Understanding on-grid electrification's full economic benefits to society, job creation, and income in Kenya
Estimate the supply chain benefits of recent and future electric power generation projects in Kenya, focusing on five renewable technologies: biomass, geothermal, hydroelectric, solar, and wind.
We identified recent Power Africa-supported projects that focus on on-grid electrification and estimated their investment totals. We assessed future investments in Kenya’s electricity sector expansion using the Kenyan government’s Least Cost Power Development Plan (LCPDP) to see how new electricity project investments translate into employee wages and number of jobs created.
Our work led to an increased understanding of how domestic spending for power generation projects in Kenya can create the potential for more job opportunities that increase incomes and economic growth.
Understanding the Impact of Kenya Electricity Access on Economic Success
Electrification has been a major focal point for bilateral and multilateral development efforts in recent years. Research suggests that improved electricity access offers an array of economic, environmental, education, and health-related benefits, and therefore it is an important factor in sustainable development. However, electrification’s impact on a country’s economic, environmental, and other development can be difficult to measure. For instance, construction and operation of electricity generation infrastructure directly supports jobs and incomes throughout the economy. In addition, expenditures on procuring goods and services to support construction and operation also support jobs and incomes throughout the supply chain. These combined “multiplier” effects of constructing and operating electricity infrastructure contribute real economic benefits to society in addition to those gained from electricity availability and consumption.
In order to better understand these impacts, RTI researchers analyzed investments associated with building and operating grid-connected electrification projects in Kenya. The researchers studied the economic benefits on not just the power sector but also across other sectors of the economy, specifically:
- What are the historical and future projected supply chain benefits of electricity expansion in Kenya?
- What amount of skilled and unskilled labor will be required to meet Kenya’s Least Cost Power Development Plan (LCPDP), which defines pathways for power sector expansion into the future in order to meet the country’s sustainable development goals.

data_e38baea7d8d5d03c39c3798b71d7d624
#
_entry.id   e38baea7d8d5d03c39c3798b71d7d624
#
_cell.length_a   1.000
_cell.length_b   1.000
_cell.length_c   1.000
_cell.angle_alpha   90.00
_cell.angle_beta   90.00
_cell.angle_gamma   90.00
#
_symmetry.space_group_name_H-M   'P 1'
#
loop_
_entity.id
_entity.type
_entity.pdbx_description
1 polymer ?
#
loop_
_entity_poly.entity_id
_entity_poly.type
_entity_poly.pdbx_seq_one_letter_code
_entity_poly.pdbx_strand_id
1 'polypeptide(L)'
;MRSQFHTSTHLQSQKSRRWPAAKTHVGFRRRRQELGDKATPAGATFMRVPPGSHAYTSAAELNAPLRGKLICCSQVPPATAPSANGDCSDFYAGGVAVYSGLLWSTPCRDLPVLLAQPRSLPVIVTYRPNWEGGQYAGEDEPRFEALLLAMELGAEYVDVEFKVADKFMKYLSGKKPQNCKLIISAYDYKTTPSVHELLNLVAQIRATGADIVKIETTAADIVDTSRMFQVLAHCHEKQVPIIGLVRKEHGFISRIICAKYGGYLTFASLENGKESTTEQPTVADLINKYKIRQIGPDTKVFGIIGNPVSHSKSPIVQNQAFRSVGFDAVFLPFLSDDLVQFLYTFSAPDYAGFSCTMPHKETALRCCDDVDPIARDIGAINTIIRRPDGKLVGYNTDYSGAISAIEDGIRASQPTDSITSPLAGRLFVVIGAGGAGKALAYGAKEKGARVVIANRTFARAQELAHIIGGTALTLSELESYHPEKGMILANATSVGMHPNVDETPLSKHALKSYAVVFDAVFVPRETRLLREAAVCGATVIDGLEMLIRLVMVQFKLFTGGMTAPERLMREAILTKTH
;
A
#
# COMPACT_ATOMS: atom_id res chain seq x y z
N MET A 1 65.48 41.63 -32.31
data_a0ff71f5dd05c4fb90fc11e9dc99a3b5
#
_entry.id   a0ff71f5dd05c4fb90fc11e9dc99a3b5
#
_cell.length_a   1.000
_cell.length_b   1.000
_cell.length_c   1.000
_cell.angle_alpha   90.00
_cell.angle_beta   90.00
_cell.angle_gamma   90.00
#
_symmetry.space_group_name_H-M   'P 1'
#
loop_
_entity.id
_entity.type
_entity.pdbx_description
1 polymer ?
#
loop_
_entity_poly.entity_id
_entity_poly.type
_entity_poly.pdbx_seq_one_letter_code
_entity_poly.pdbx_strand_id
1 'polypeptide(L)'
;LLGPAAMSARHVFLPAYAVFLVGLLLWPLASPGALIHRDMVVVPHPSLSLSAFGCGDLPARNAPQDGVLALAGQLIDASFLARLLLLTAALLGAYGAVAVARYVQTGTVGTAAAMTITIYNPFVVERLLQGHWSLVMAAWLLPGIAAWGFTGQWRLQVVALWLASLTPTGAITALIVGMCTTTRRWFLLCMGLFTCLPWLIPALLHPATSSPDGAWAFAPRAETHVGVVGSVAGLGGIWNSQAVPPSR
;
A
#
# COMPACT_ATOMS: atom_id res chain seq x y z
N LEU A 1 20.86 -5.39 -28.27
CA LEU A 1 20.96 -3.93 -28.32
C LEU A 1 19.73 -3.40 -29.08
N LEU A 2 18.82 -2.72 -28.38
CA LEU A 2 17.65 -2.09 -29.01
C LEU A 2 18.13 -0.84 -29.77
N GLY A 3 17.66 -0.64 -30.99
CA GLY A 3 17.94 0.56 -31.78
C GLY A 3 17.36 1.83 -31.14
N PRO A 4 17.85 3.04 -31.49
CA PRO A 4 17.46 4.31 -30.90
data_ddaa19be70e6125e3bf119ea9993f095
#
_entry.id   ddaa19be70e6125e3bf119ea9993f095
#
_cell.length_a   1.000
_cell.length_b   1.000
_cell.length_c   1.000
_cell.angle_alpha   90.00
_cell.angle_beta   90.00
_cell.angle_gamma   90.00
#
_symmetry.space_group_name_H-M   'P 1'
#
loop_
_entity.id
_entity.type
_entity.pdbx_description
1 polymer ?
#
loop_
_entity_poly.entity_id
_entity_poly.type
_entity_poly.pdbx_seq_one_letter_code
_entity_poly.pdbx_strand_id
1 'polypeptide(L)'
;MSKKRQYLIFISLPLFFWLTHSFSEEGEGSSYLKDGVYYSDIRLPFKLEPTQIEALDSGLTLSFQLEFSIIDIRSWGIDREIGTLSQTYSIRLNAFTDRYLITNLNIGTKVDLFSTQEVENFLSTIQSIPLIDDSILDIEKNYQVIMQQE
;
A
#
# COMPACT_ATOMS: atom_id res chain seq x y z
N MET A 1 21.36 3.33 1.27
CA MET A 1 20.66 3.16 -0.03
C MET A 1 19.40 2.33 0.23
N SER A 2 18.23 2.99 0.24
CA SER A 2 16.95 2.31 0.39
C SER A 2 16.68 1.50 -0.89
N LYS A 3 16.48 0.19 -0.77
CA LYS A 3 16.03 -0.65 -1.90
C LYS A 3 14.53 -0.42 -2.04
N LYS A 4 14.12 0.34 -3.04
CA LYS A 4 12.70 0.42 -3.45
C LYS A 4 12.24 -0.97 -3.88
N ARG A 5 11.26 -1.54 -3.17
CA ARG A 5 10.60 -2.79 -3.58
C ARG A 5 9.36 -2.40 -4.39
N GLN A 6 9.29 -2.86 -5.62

Kenya Electricity Expansion – Focusing on Renewable Energy Technologies
RTI researchers focused the scope of the study on five renewable energy technologies: biomass, geothermal, hydroelectric, solar, and wind. For historical projects, they focused on those tracked by Power Africa over ten years (2012–2021). Power Africa-supported projects that have reached completion comprise an estimated 30% of total new on-grid generation between 2015–2022 in Kenya. Most of the investments have been in solar, wind, and geothermal generation, though there have been small investments in hydropower and biomass.
For projected future Kenya electrification investments, RTI researchers referenced the Kenyan government’s LCDP from 2020–2040. The LCPDP estimates that geothermal power will be the primary generation source to meet future demand, followed by hydropower, wind, and solar resources, respectively.
The study’s findings found that:
- Power Africa-supported on-grid electrification projects in Kenya have led to $1.3 billion in domestic spending on power plant construction, operations, and related services by investors and consumers.
- These expenditures have increased direct and indirect wages by $344 million between 2012-2021.
- This impact could expand over the next ten years to $18.9 billion in domestic spending and $5 billion in direct and indirect wage impacts in Kenya if LCPDP capacity and operations plans are met.
Other key takeaways from the study include:
- Jobs created to support new LCPDP power sector construction out to 2040 could be 177,000 direct jobs per year which represents 3.5 times the number of jobs over the 2012–2021 period.
- Potential to create 46,000 jobs in an average year to direct and indirect jobs supporting new power plant operations and maintenance, or 7 times the average over 2012–2021.
These findings suggest the high potential of renewable energy projects for supporting employment in Kenya, and thus the importance of creating an enabling environment that allows these projects to succeed.
At a global level, given the increasing attention to climate finance and ensuring a just energy transition, the study results can be used to demonstrate that investments in renewable energy are ethical and inclusive of the needs of communities and in raising awareness and support among communities for investments in energy infrastructure. In summary, the study illustrates that investments in megawatts can translate into concrete benefits in terms of jobs and incomes in Kenya.